Keli Goff is The Root’s special correspondent. Follow her on Twitter.
The Supreme Court's recent ruling on Shelby County v. Holder, which overturned a key prevision of the Voting Rights Act, rattled civil rights proponents who see it as a major setback in the quest for racial equality and justice. The role of the court's lone African-American justice, Clarence Thomas, who sided with the court's majority in the ruling, sparked particular criticism. But in addition to disappointment, the fallout from the case has also fueled speculation regarding the future of the court.
During his first term, President Obama appointed two women, Elena Kagan and Sonia Sotomayor, who became the court's first Latina justice. Now in part because of the Shelby ruling, the president will likely face great pressure to nominate an African American next to the nation's highest court. Since there have already been two African-American male Supreme Court justices, many are hopeful that he will nominate an African-American woman. In this list of possible contenders, some are better-known than others; some are long shots. But any of them would bring something unique and extraordinary to the Supreme Court.
Leah Ward Sears
Claim to fame: First African-American female chief justice of a state Supreme Court
Other highlights: If anyone is qualified to make history on the Supreme Court, it's Sears, who has spent her career being a trailblazer. In 1992 the Cornell graduate became the first woman and youngest person appointed to Georgia's Supreme Court. She resigned in 2009 to become a partner at a private law firm.
Claim to fame: The first African-American attorney general in California
Other highlights: Harris, a former district attorney representing San Francisco, is being touted by many as having the brains and star power necessary to make it all the way to the White House someday. (The White House's current occupant got into hot water for commenting on Harris' good looks.) But it's arguable that Supreme Court justices wield even more power than the president. They also get more than eight years to serve. In addition, she is half Indian, so she would make history twice: as the court's first African-American female and first Indian-American justice.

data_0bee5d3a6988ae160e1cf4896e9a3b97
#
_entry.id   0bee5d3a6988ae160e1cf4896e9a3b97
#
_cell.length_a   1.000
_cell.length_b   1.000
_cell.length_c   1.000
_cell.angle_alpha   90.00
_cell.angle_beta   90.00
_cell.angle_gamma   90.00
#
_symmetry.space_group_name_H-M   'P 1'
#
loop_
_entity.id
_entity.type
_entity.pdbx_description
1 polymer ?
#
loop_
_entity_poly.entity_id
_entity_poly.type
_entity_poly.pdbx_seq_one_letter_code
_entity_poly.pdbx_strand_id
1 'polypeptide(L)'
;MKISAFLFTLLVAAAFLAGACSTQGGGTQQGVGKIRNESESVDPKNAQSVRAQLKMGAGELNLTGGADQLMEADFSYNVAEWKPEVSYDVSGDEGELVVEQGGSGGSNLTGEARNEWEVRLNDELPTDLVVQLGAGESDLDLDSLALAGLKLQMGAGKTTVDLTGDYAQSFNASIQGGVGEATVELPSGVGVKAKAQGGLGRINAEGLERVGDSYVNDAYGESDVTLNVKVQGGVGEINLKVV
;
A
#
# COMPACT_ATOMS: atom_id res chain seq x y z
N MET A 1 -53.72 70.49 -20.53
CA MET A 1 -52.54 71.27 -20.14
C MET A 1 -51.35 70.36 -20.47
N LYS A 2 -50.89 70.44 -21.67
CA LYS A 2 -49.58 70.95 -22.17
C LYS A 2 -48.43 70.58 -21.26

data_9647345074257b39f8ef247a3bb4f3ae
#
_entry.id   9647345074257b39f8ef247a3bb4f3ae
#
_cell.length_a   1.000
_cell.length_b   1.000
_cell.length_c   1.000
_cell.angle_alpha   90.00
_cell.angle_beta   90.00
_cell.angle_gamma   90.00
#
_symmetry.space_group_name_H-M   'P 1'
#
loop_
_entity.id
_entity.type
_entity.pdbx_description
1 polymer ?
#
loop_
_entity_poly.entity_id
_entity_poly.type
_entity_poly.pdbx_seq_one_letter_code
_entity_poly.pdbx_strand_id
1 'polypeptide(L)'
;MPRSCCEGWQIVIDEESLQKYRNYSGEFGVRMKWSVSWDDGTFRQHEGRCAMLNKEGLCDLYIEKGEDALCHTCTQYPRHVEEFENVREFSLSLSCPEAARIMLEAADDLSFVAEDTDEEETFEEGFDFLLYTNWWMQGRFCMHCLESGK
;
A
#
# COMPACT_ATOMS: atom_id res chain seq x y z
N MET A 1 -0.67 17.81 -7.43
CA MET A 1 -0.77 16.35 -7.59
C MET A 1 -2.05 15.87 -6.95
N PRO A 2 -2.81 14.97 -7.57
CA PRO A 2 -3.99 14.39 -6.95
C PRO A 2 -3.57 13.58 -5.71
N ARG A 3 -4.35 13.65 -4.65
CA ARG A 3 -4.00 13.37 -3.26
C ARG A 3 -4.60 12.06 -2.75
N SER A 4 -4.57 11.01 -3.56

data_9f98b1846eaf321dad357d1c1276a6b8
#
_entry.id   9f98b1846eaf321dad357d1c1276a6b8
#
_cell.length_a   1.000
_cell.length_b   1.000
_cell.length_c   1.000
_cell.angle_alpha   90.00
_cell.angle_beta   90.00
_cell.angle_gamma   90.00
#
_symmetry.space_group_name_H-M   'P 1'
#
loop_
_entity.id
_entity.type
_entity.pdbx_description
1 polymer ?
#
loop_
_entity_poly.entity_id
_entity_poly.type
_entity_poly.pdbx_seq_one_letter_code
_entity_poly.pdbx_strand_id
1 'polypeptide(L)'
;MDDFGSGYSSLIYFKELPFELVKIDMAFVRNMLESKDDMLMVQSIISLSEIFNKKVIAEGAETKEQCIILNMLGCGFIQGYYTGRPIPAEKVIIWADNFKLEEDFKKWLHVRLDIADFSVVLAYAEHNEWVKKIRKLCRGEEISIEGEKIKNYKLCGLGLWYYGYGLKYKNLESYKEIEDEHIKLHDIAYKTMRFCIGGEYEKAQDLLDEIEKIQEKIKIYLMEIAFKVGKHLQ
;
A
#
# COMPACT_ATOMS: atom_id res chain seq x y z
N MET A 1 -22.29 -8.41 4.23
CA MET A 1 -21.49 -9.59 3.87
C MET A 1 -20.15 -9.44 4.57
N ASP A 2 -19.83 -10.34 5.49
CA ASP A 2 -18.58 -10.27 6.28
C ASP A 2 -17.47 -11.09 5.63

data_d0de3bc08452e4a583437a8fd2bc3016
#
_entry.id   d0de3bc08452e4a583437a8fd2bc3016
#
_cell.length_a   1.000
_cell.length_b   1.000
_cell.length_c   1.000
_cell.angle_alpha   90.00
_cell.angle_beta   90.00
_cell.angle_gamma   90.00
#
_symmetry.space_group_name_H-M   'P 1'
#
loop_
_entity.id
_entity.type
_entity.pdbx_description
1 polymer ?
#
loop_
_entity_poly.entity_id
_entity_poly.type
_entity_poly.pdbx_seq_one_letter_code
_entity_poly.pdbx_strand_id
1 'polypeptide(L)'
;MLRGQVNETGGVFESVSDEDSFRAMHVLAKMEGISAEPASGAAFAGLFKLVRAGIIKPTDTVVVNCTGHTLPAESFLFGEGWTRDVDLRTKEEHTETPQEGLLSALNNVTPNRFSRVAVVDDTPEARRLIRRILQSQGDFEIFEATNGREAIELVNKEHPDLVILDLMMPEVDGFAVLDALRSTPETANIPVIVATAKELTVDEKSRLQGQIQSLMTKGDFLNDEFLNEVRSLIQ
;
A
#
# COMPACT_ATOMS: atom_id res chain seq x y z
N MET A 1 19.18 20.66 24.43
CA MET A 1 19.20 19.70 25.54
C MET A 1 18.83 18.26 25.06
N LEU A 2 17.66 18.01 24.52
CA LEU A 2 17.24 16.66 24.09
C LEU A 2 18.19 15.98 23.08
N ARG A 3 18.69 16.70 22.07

Claim to fame: First openly gay African-American federal judge
Other highlights: A graduate of Harvard Law School, Batts currently sits on the U.S. District Court for the Southern District of New York. If nominated to the Supreme Court, she would become the court's first openly gay justice.
Judith Ann Wilson Rogers
Claim to fame: Replaced Clarence Thomas on the U.S. Court of Appeals for the District of Columbia Circuit
Other highlights: After serving as chief judge for the District of Columbia Court of Appeals from 1988 to 1994, Rogers was nominated by then-President Bill Clinton to fill the vacancy that Clarence Thomas' Supreme Court nomination left on the U.S. Court of Appeals. How ironic would it be if Rogers, a Harvard Law School graduate, ended up joining Thomas on the Supreme Court?
Claim to fame: First African-American female tenured professor at Harvard Law School
Other highlights: Guinier is probably best remembered as the woman whose law school classmate Bill Clinton was forced to withdraw her nomination for assistant attorney general for civil rights when some of her writings on affirmative action sparked controversy among conservative lawmakers. Many believe that Guinier was treated unfairly. What better consolation prize for a woman considered one of the brightest legal minds in the country than a Supreme Court seat?
Claim to fame: At the time of her appointment to the U.S. District Court for the Southern District of Texas in 1994, she was the youngest sitting federal judge in America.
Other highlights: In addition to her career as a jurist, Gilmore is also an author of children's books and the novel Saving the Dream.
Janice Rogers Brown
Claim to fame: Controversial nominee of President George W. Bush to the U.S. Court of Appeals for the District of Columbia Circuit
Other highlights: Brown saw her nomination to the Court of Appeals stalled for two years because of opposition by Democratic senators. Her libertarian tendencies would likely ensure that the same senators and progressive groups that opposed her nomination to the federal court years ago would do so again if she were nominated to the Supreme Court.
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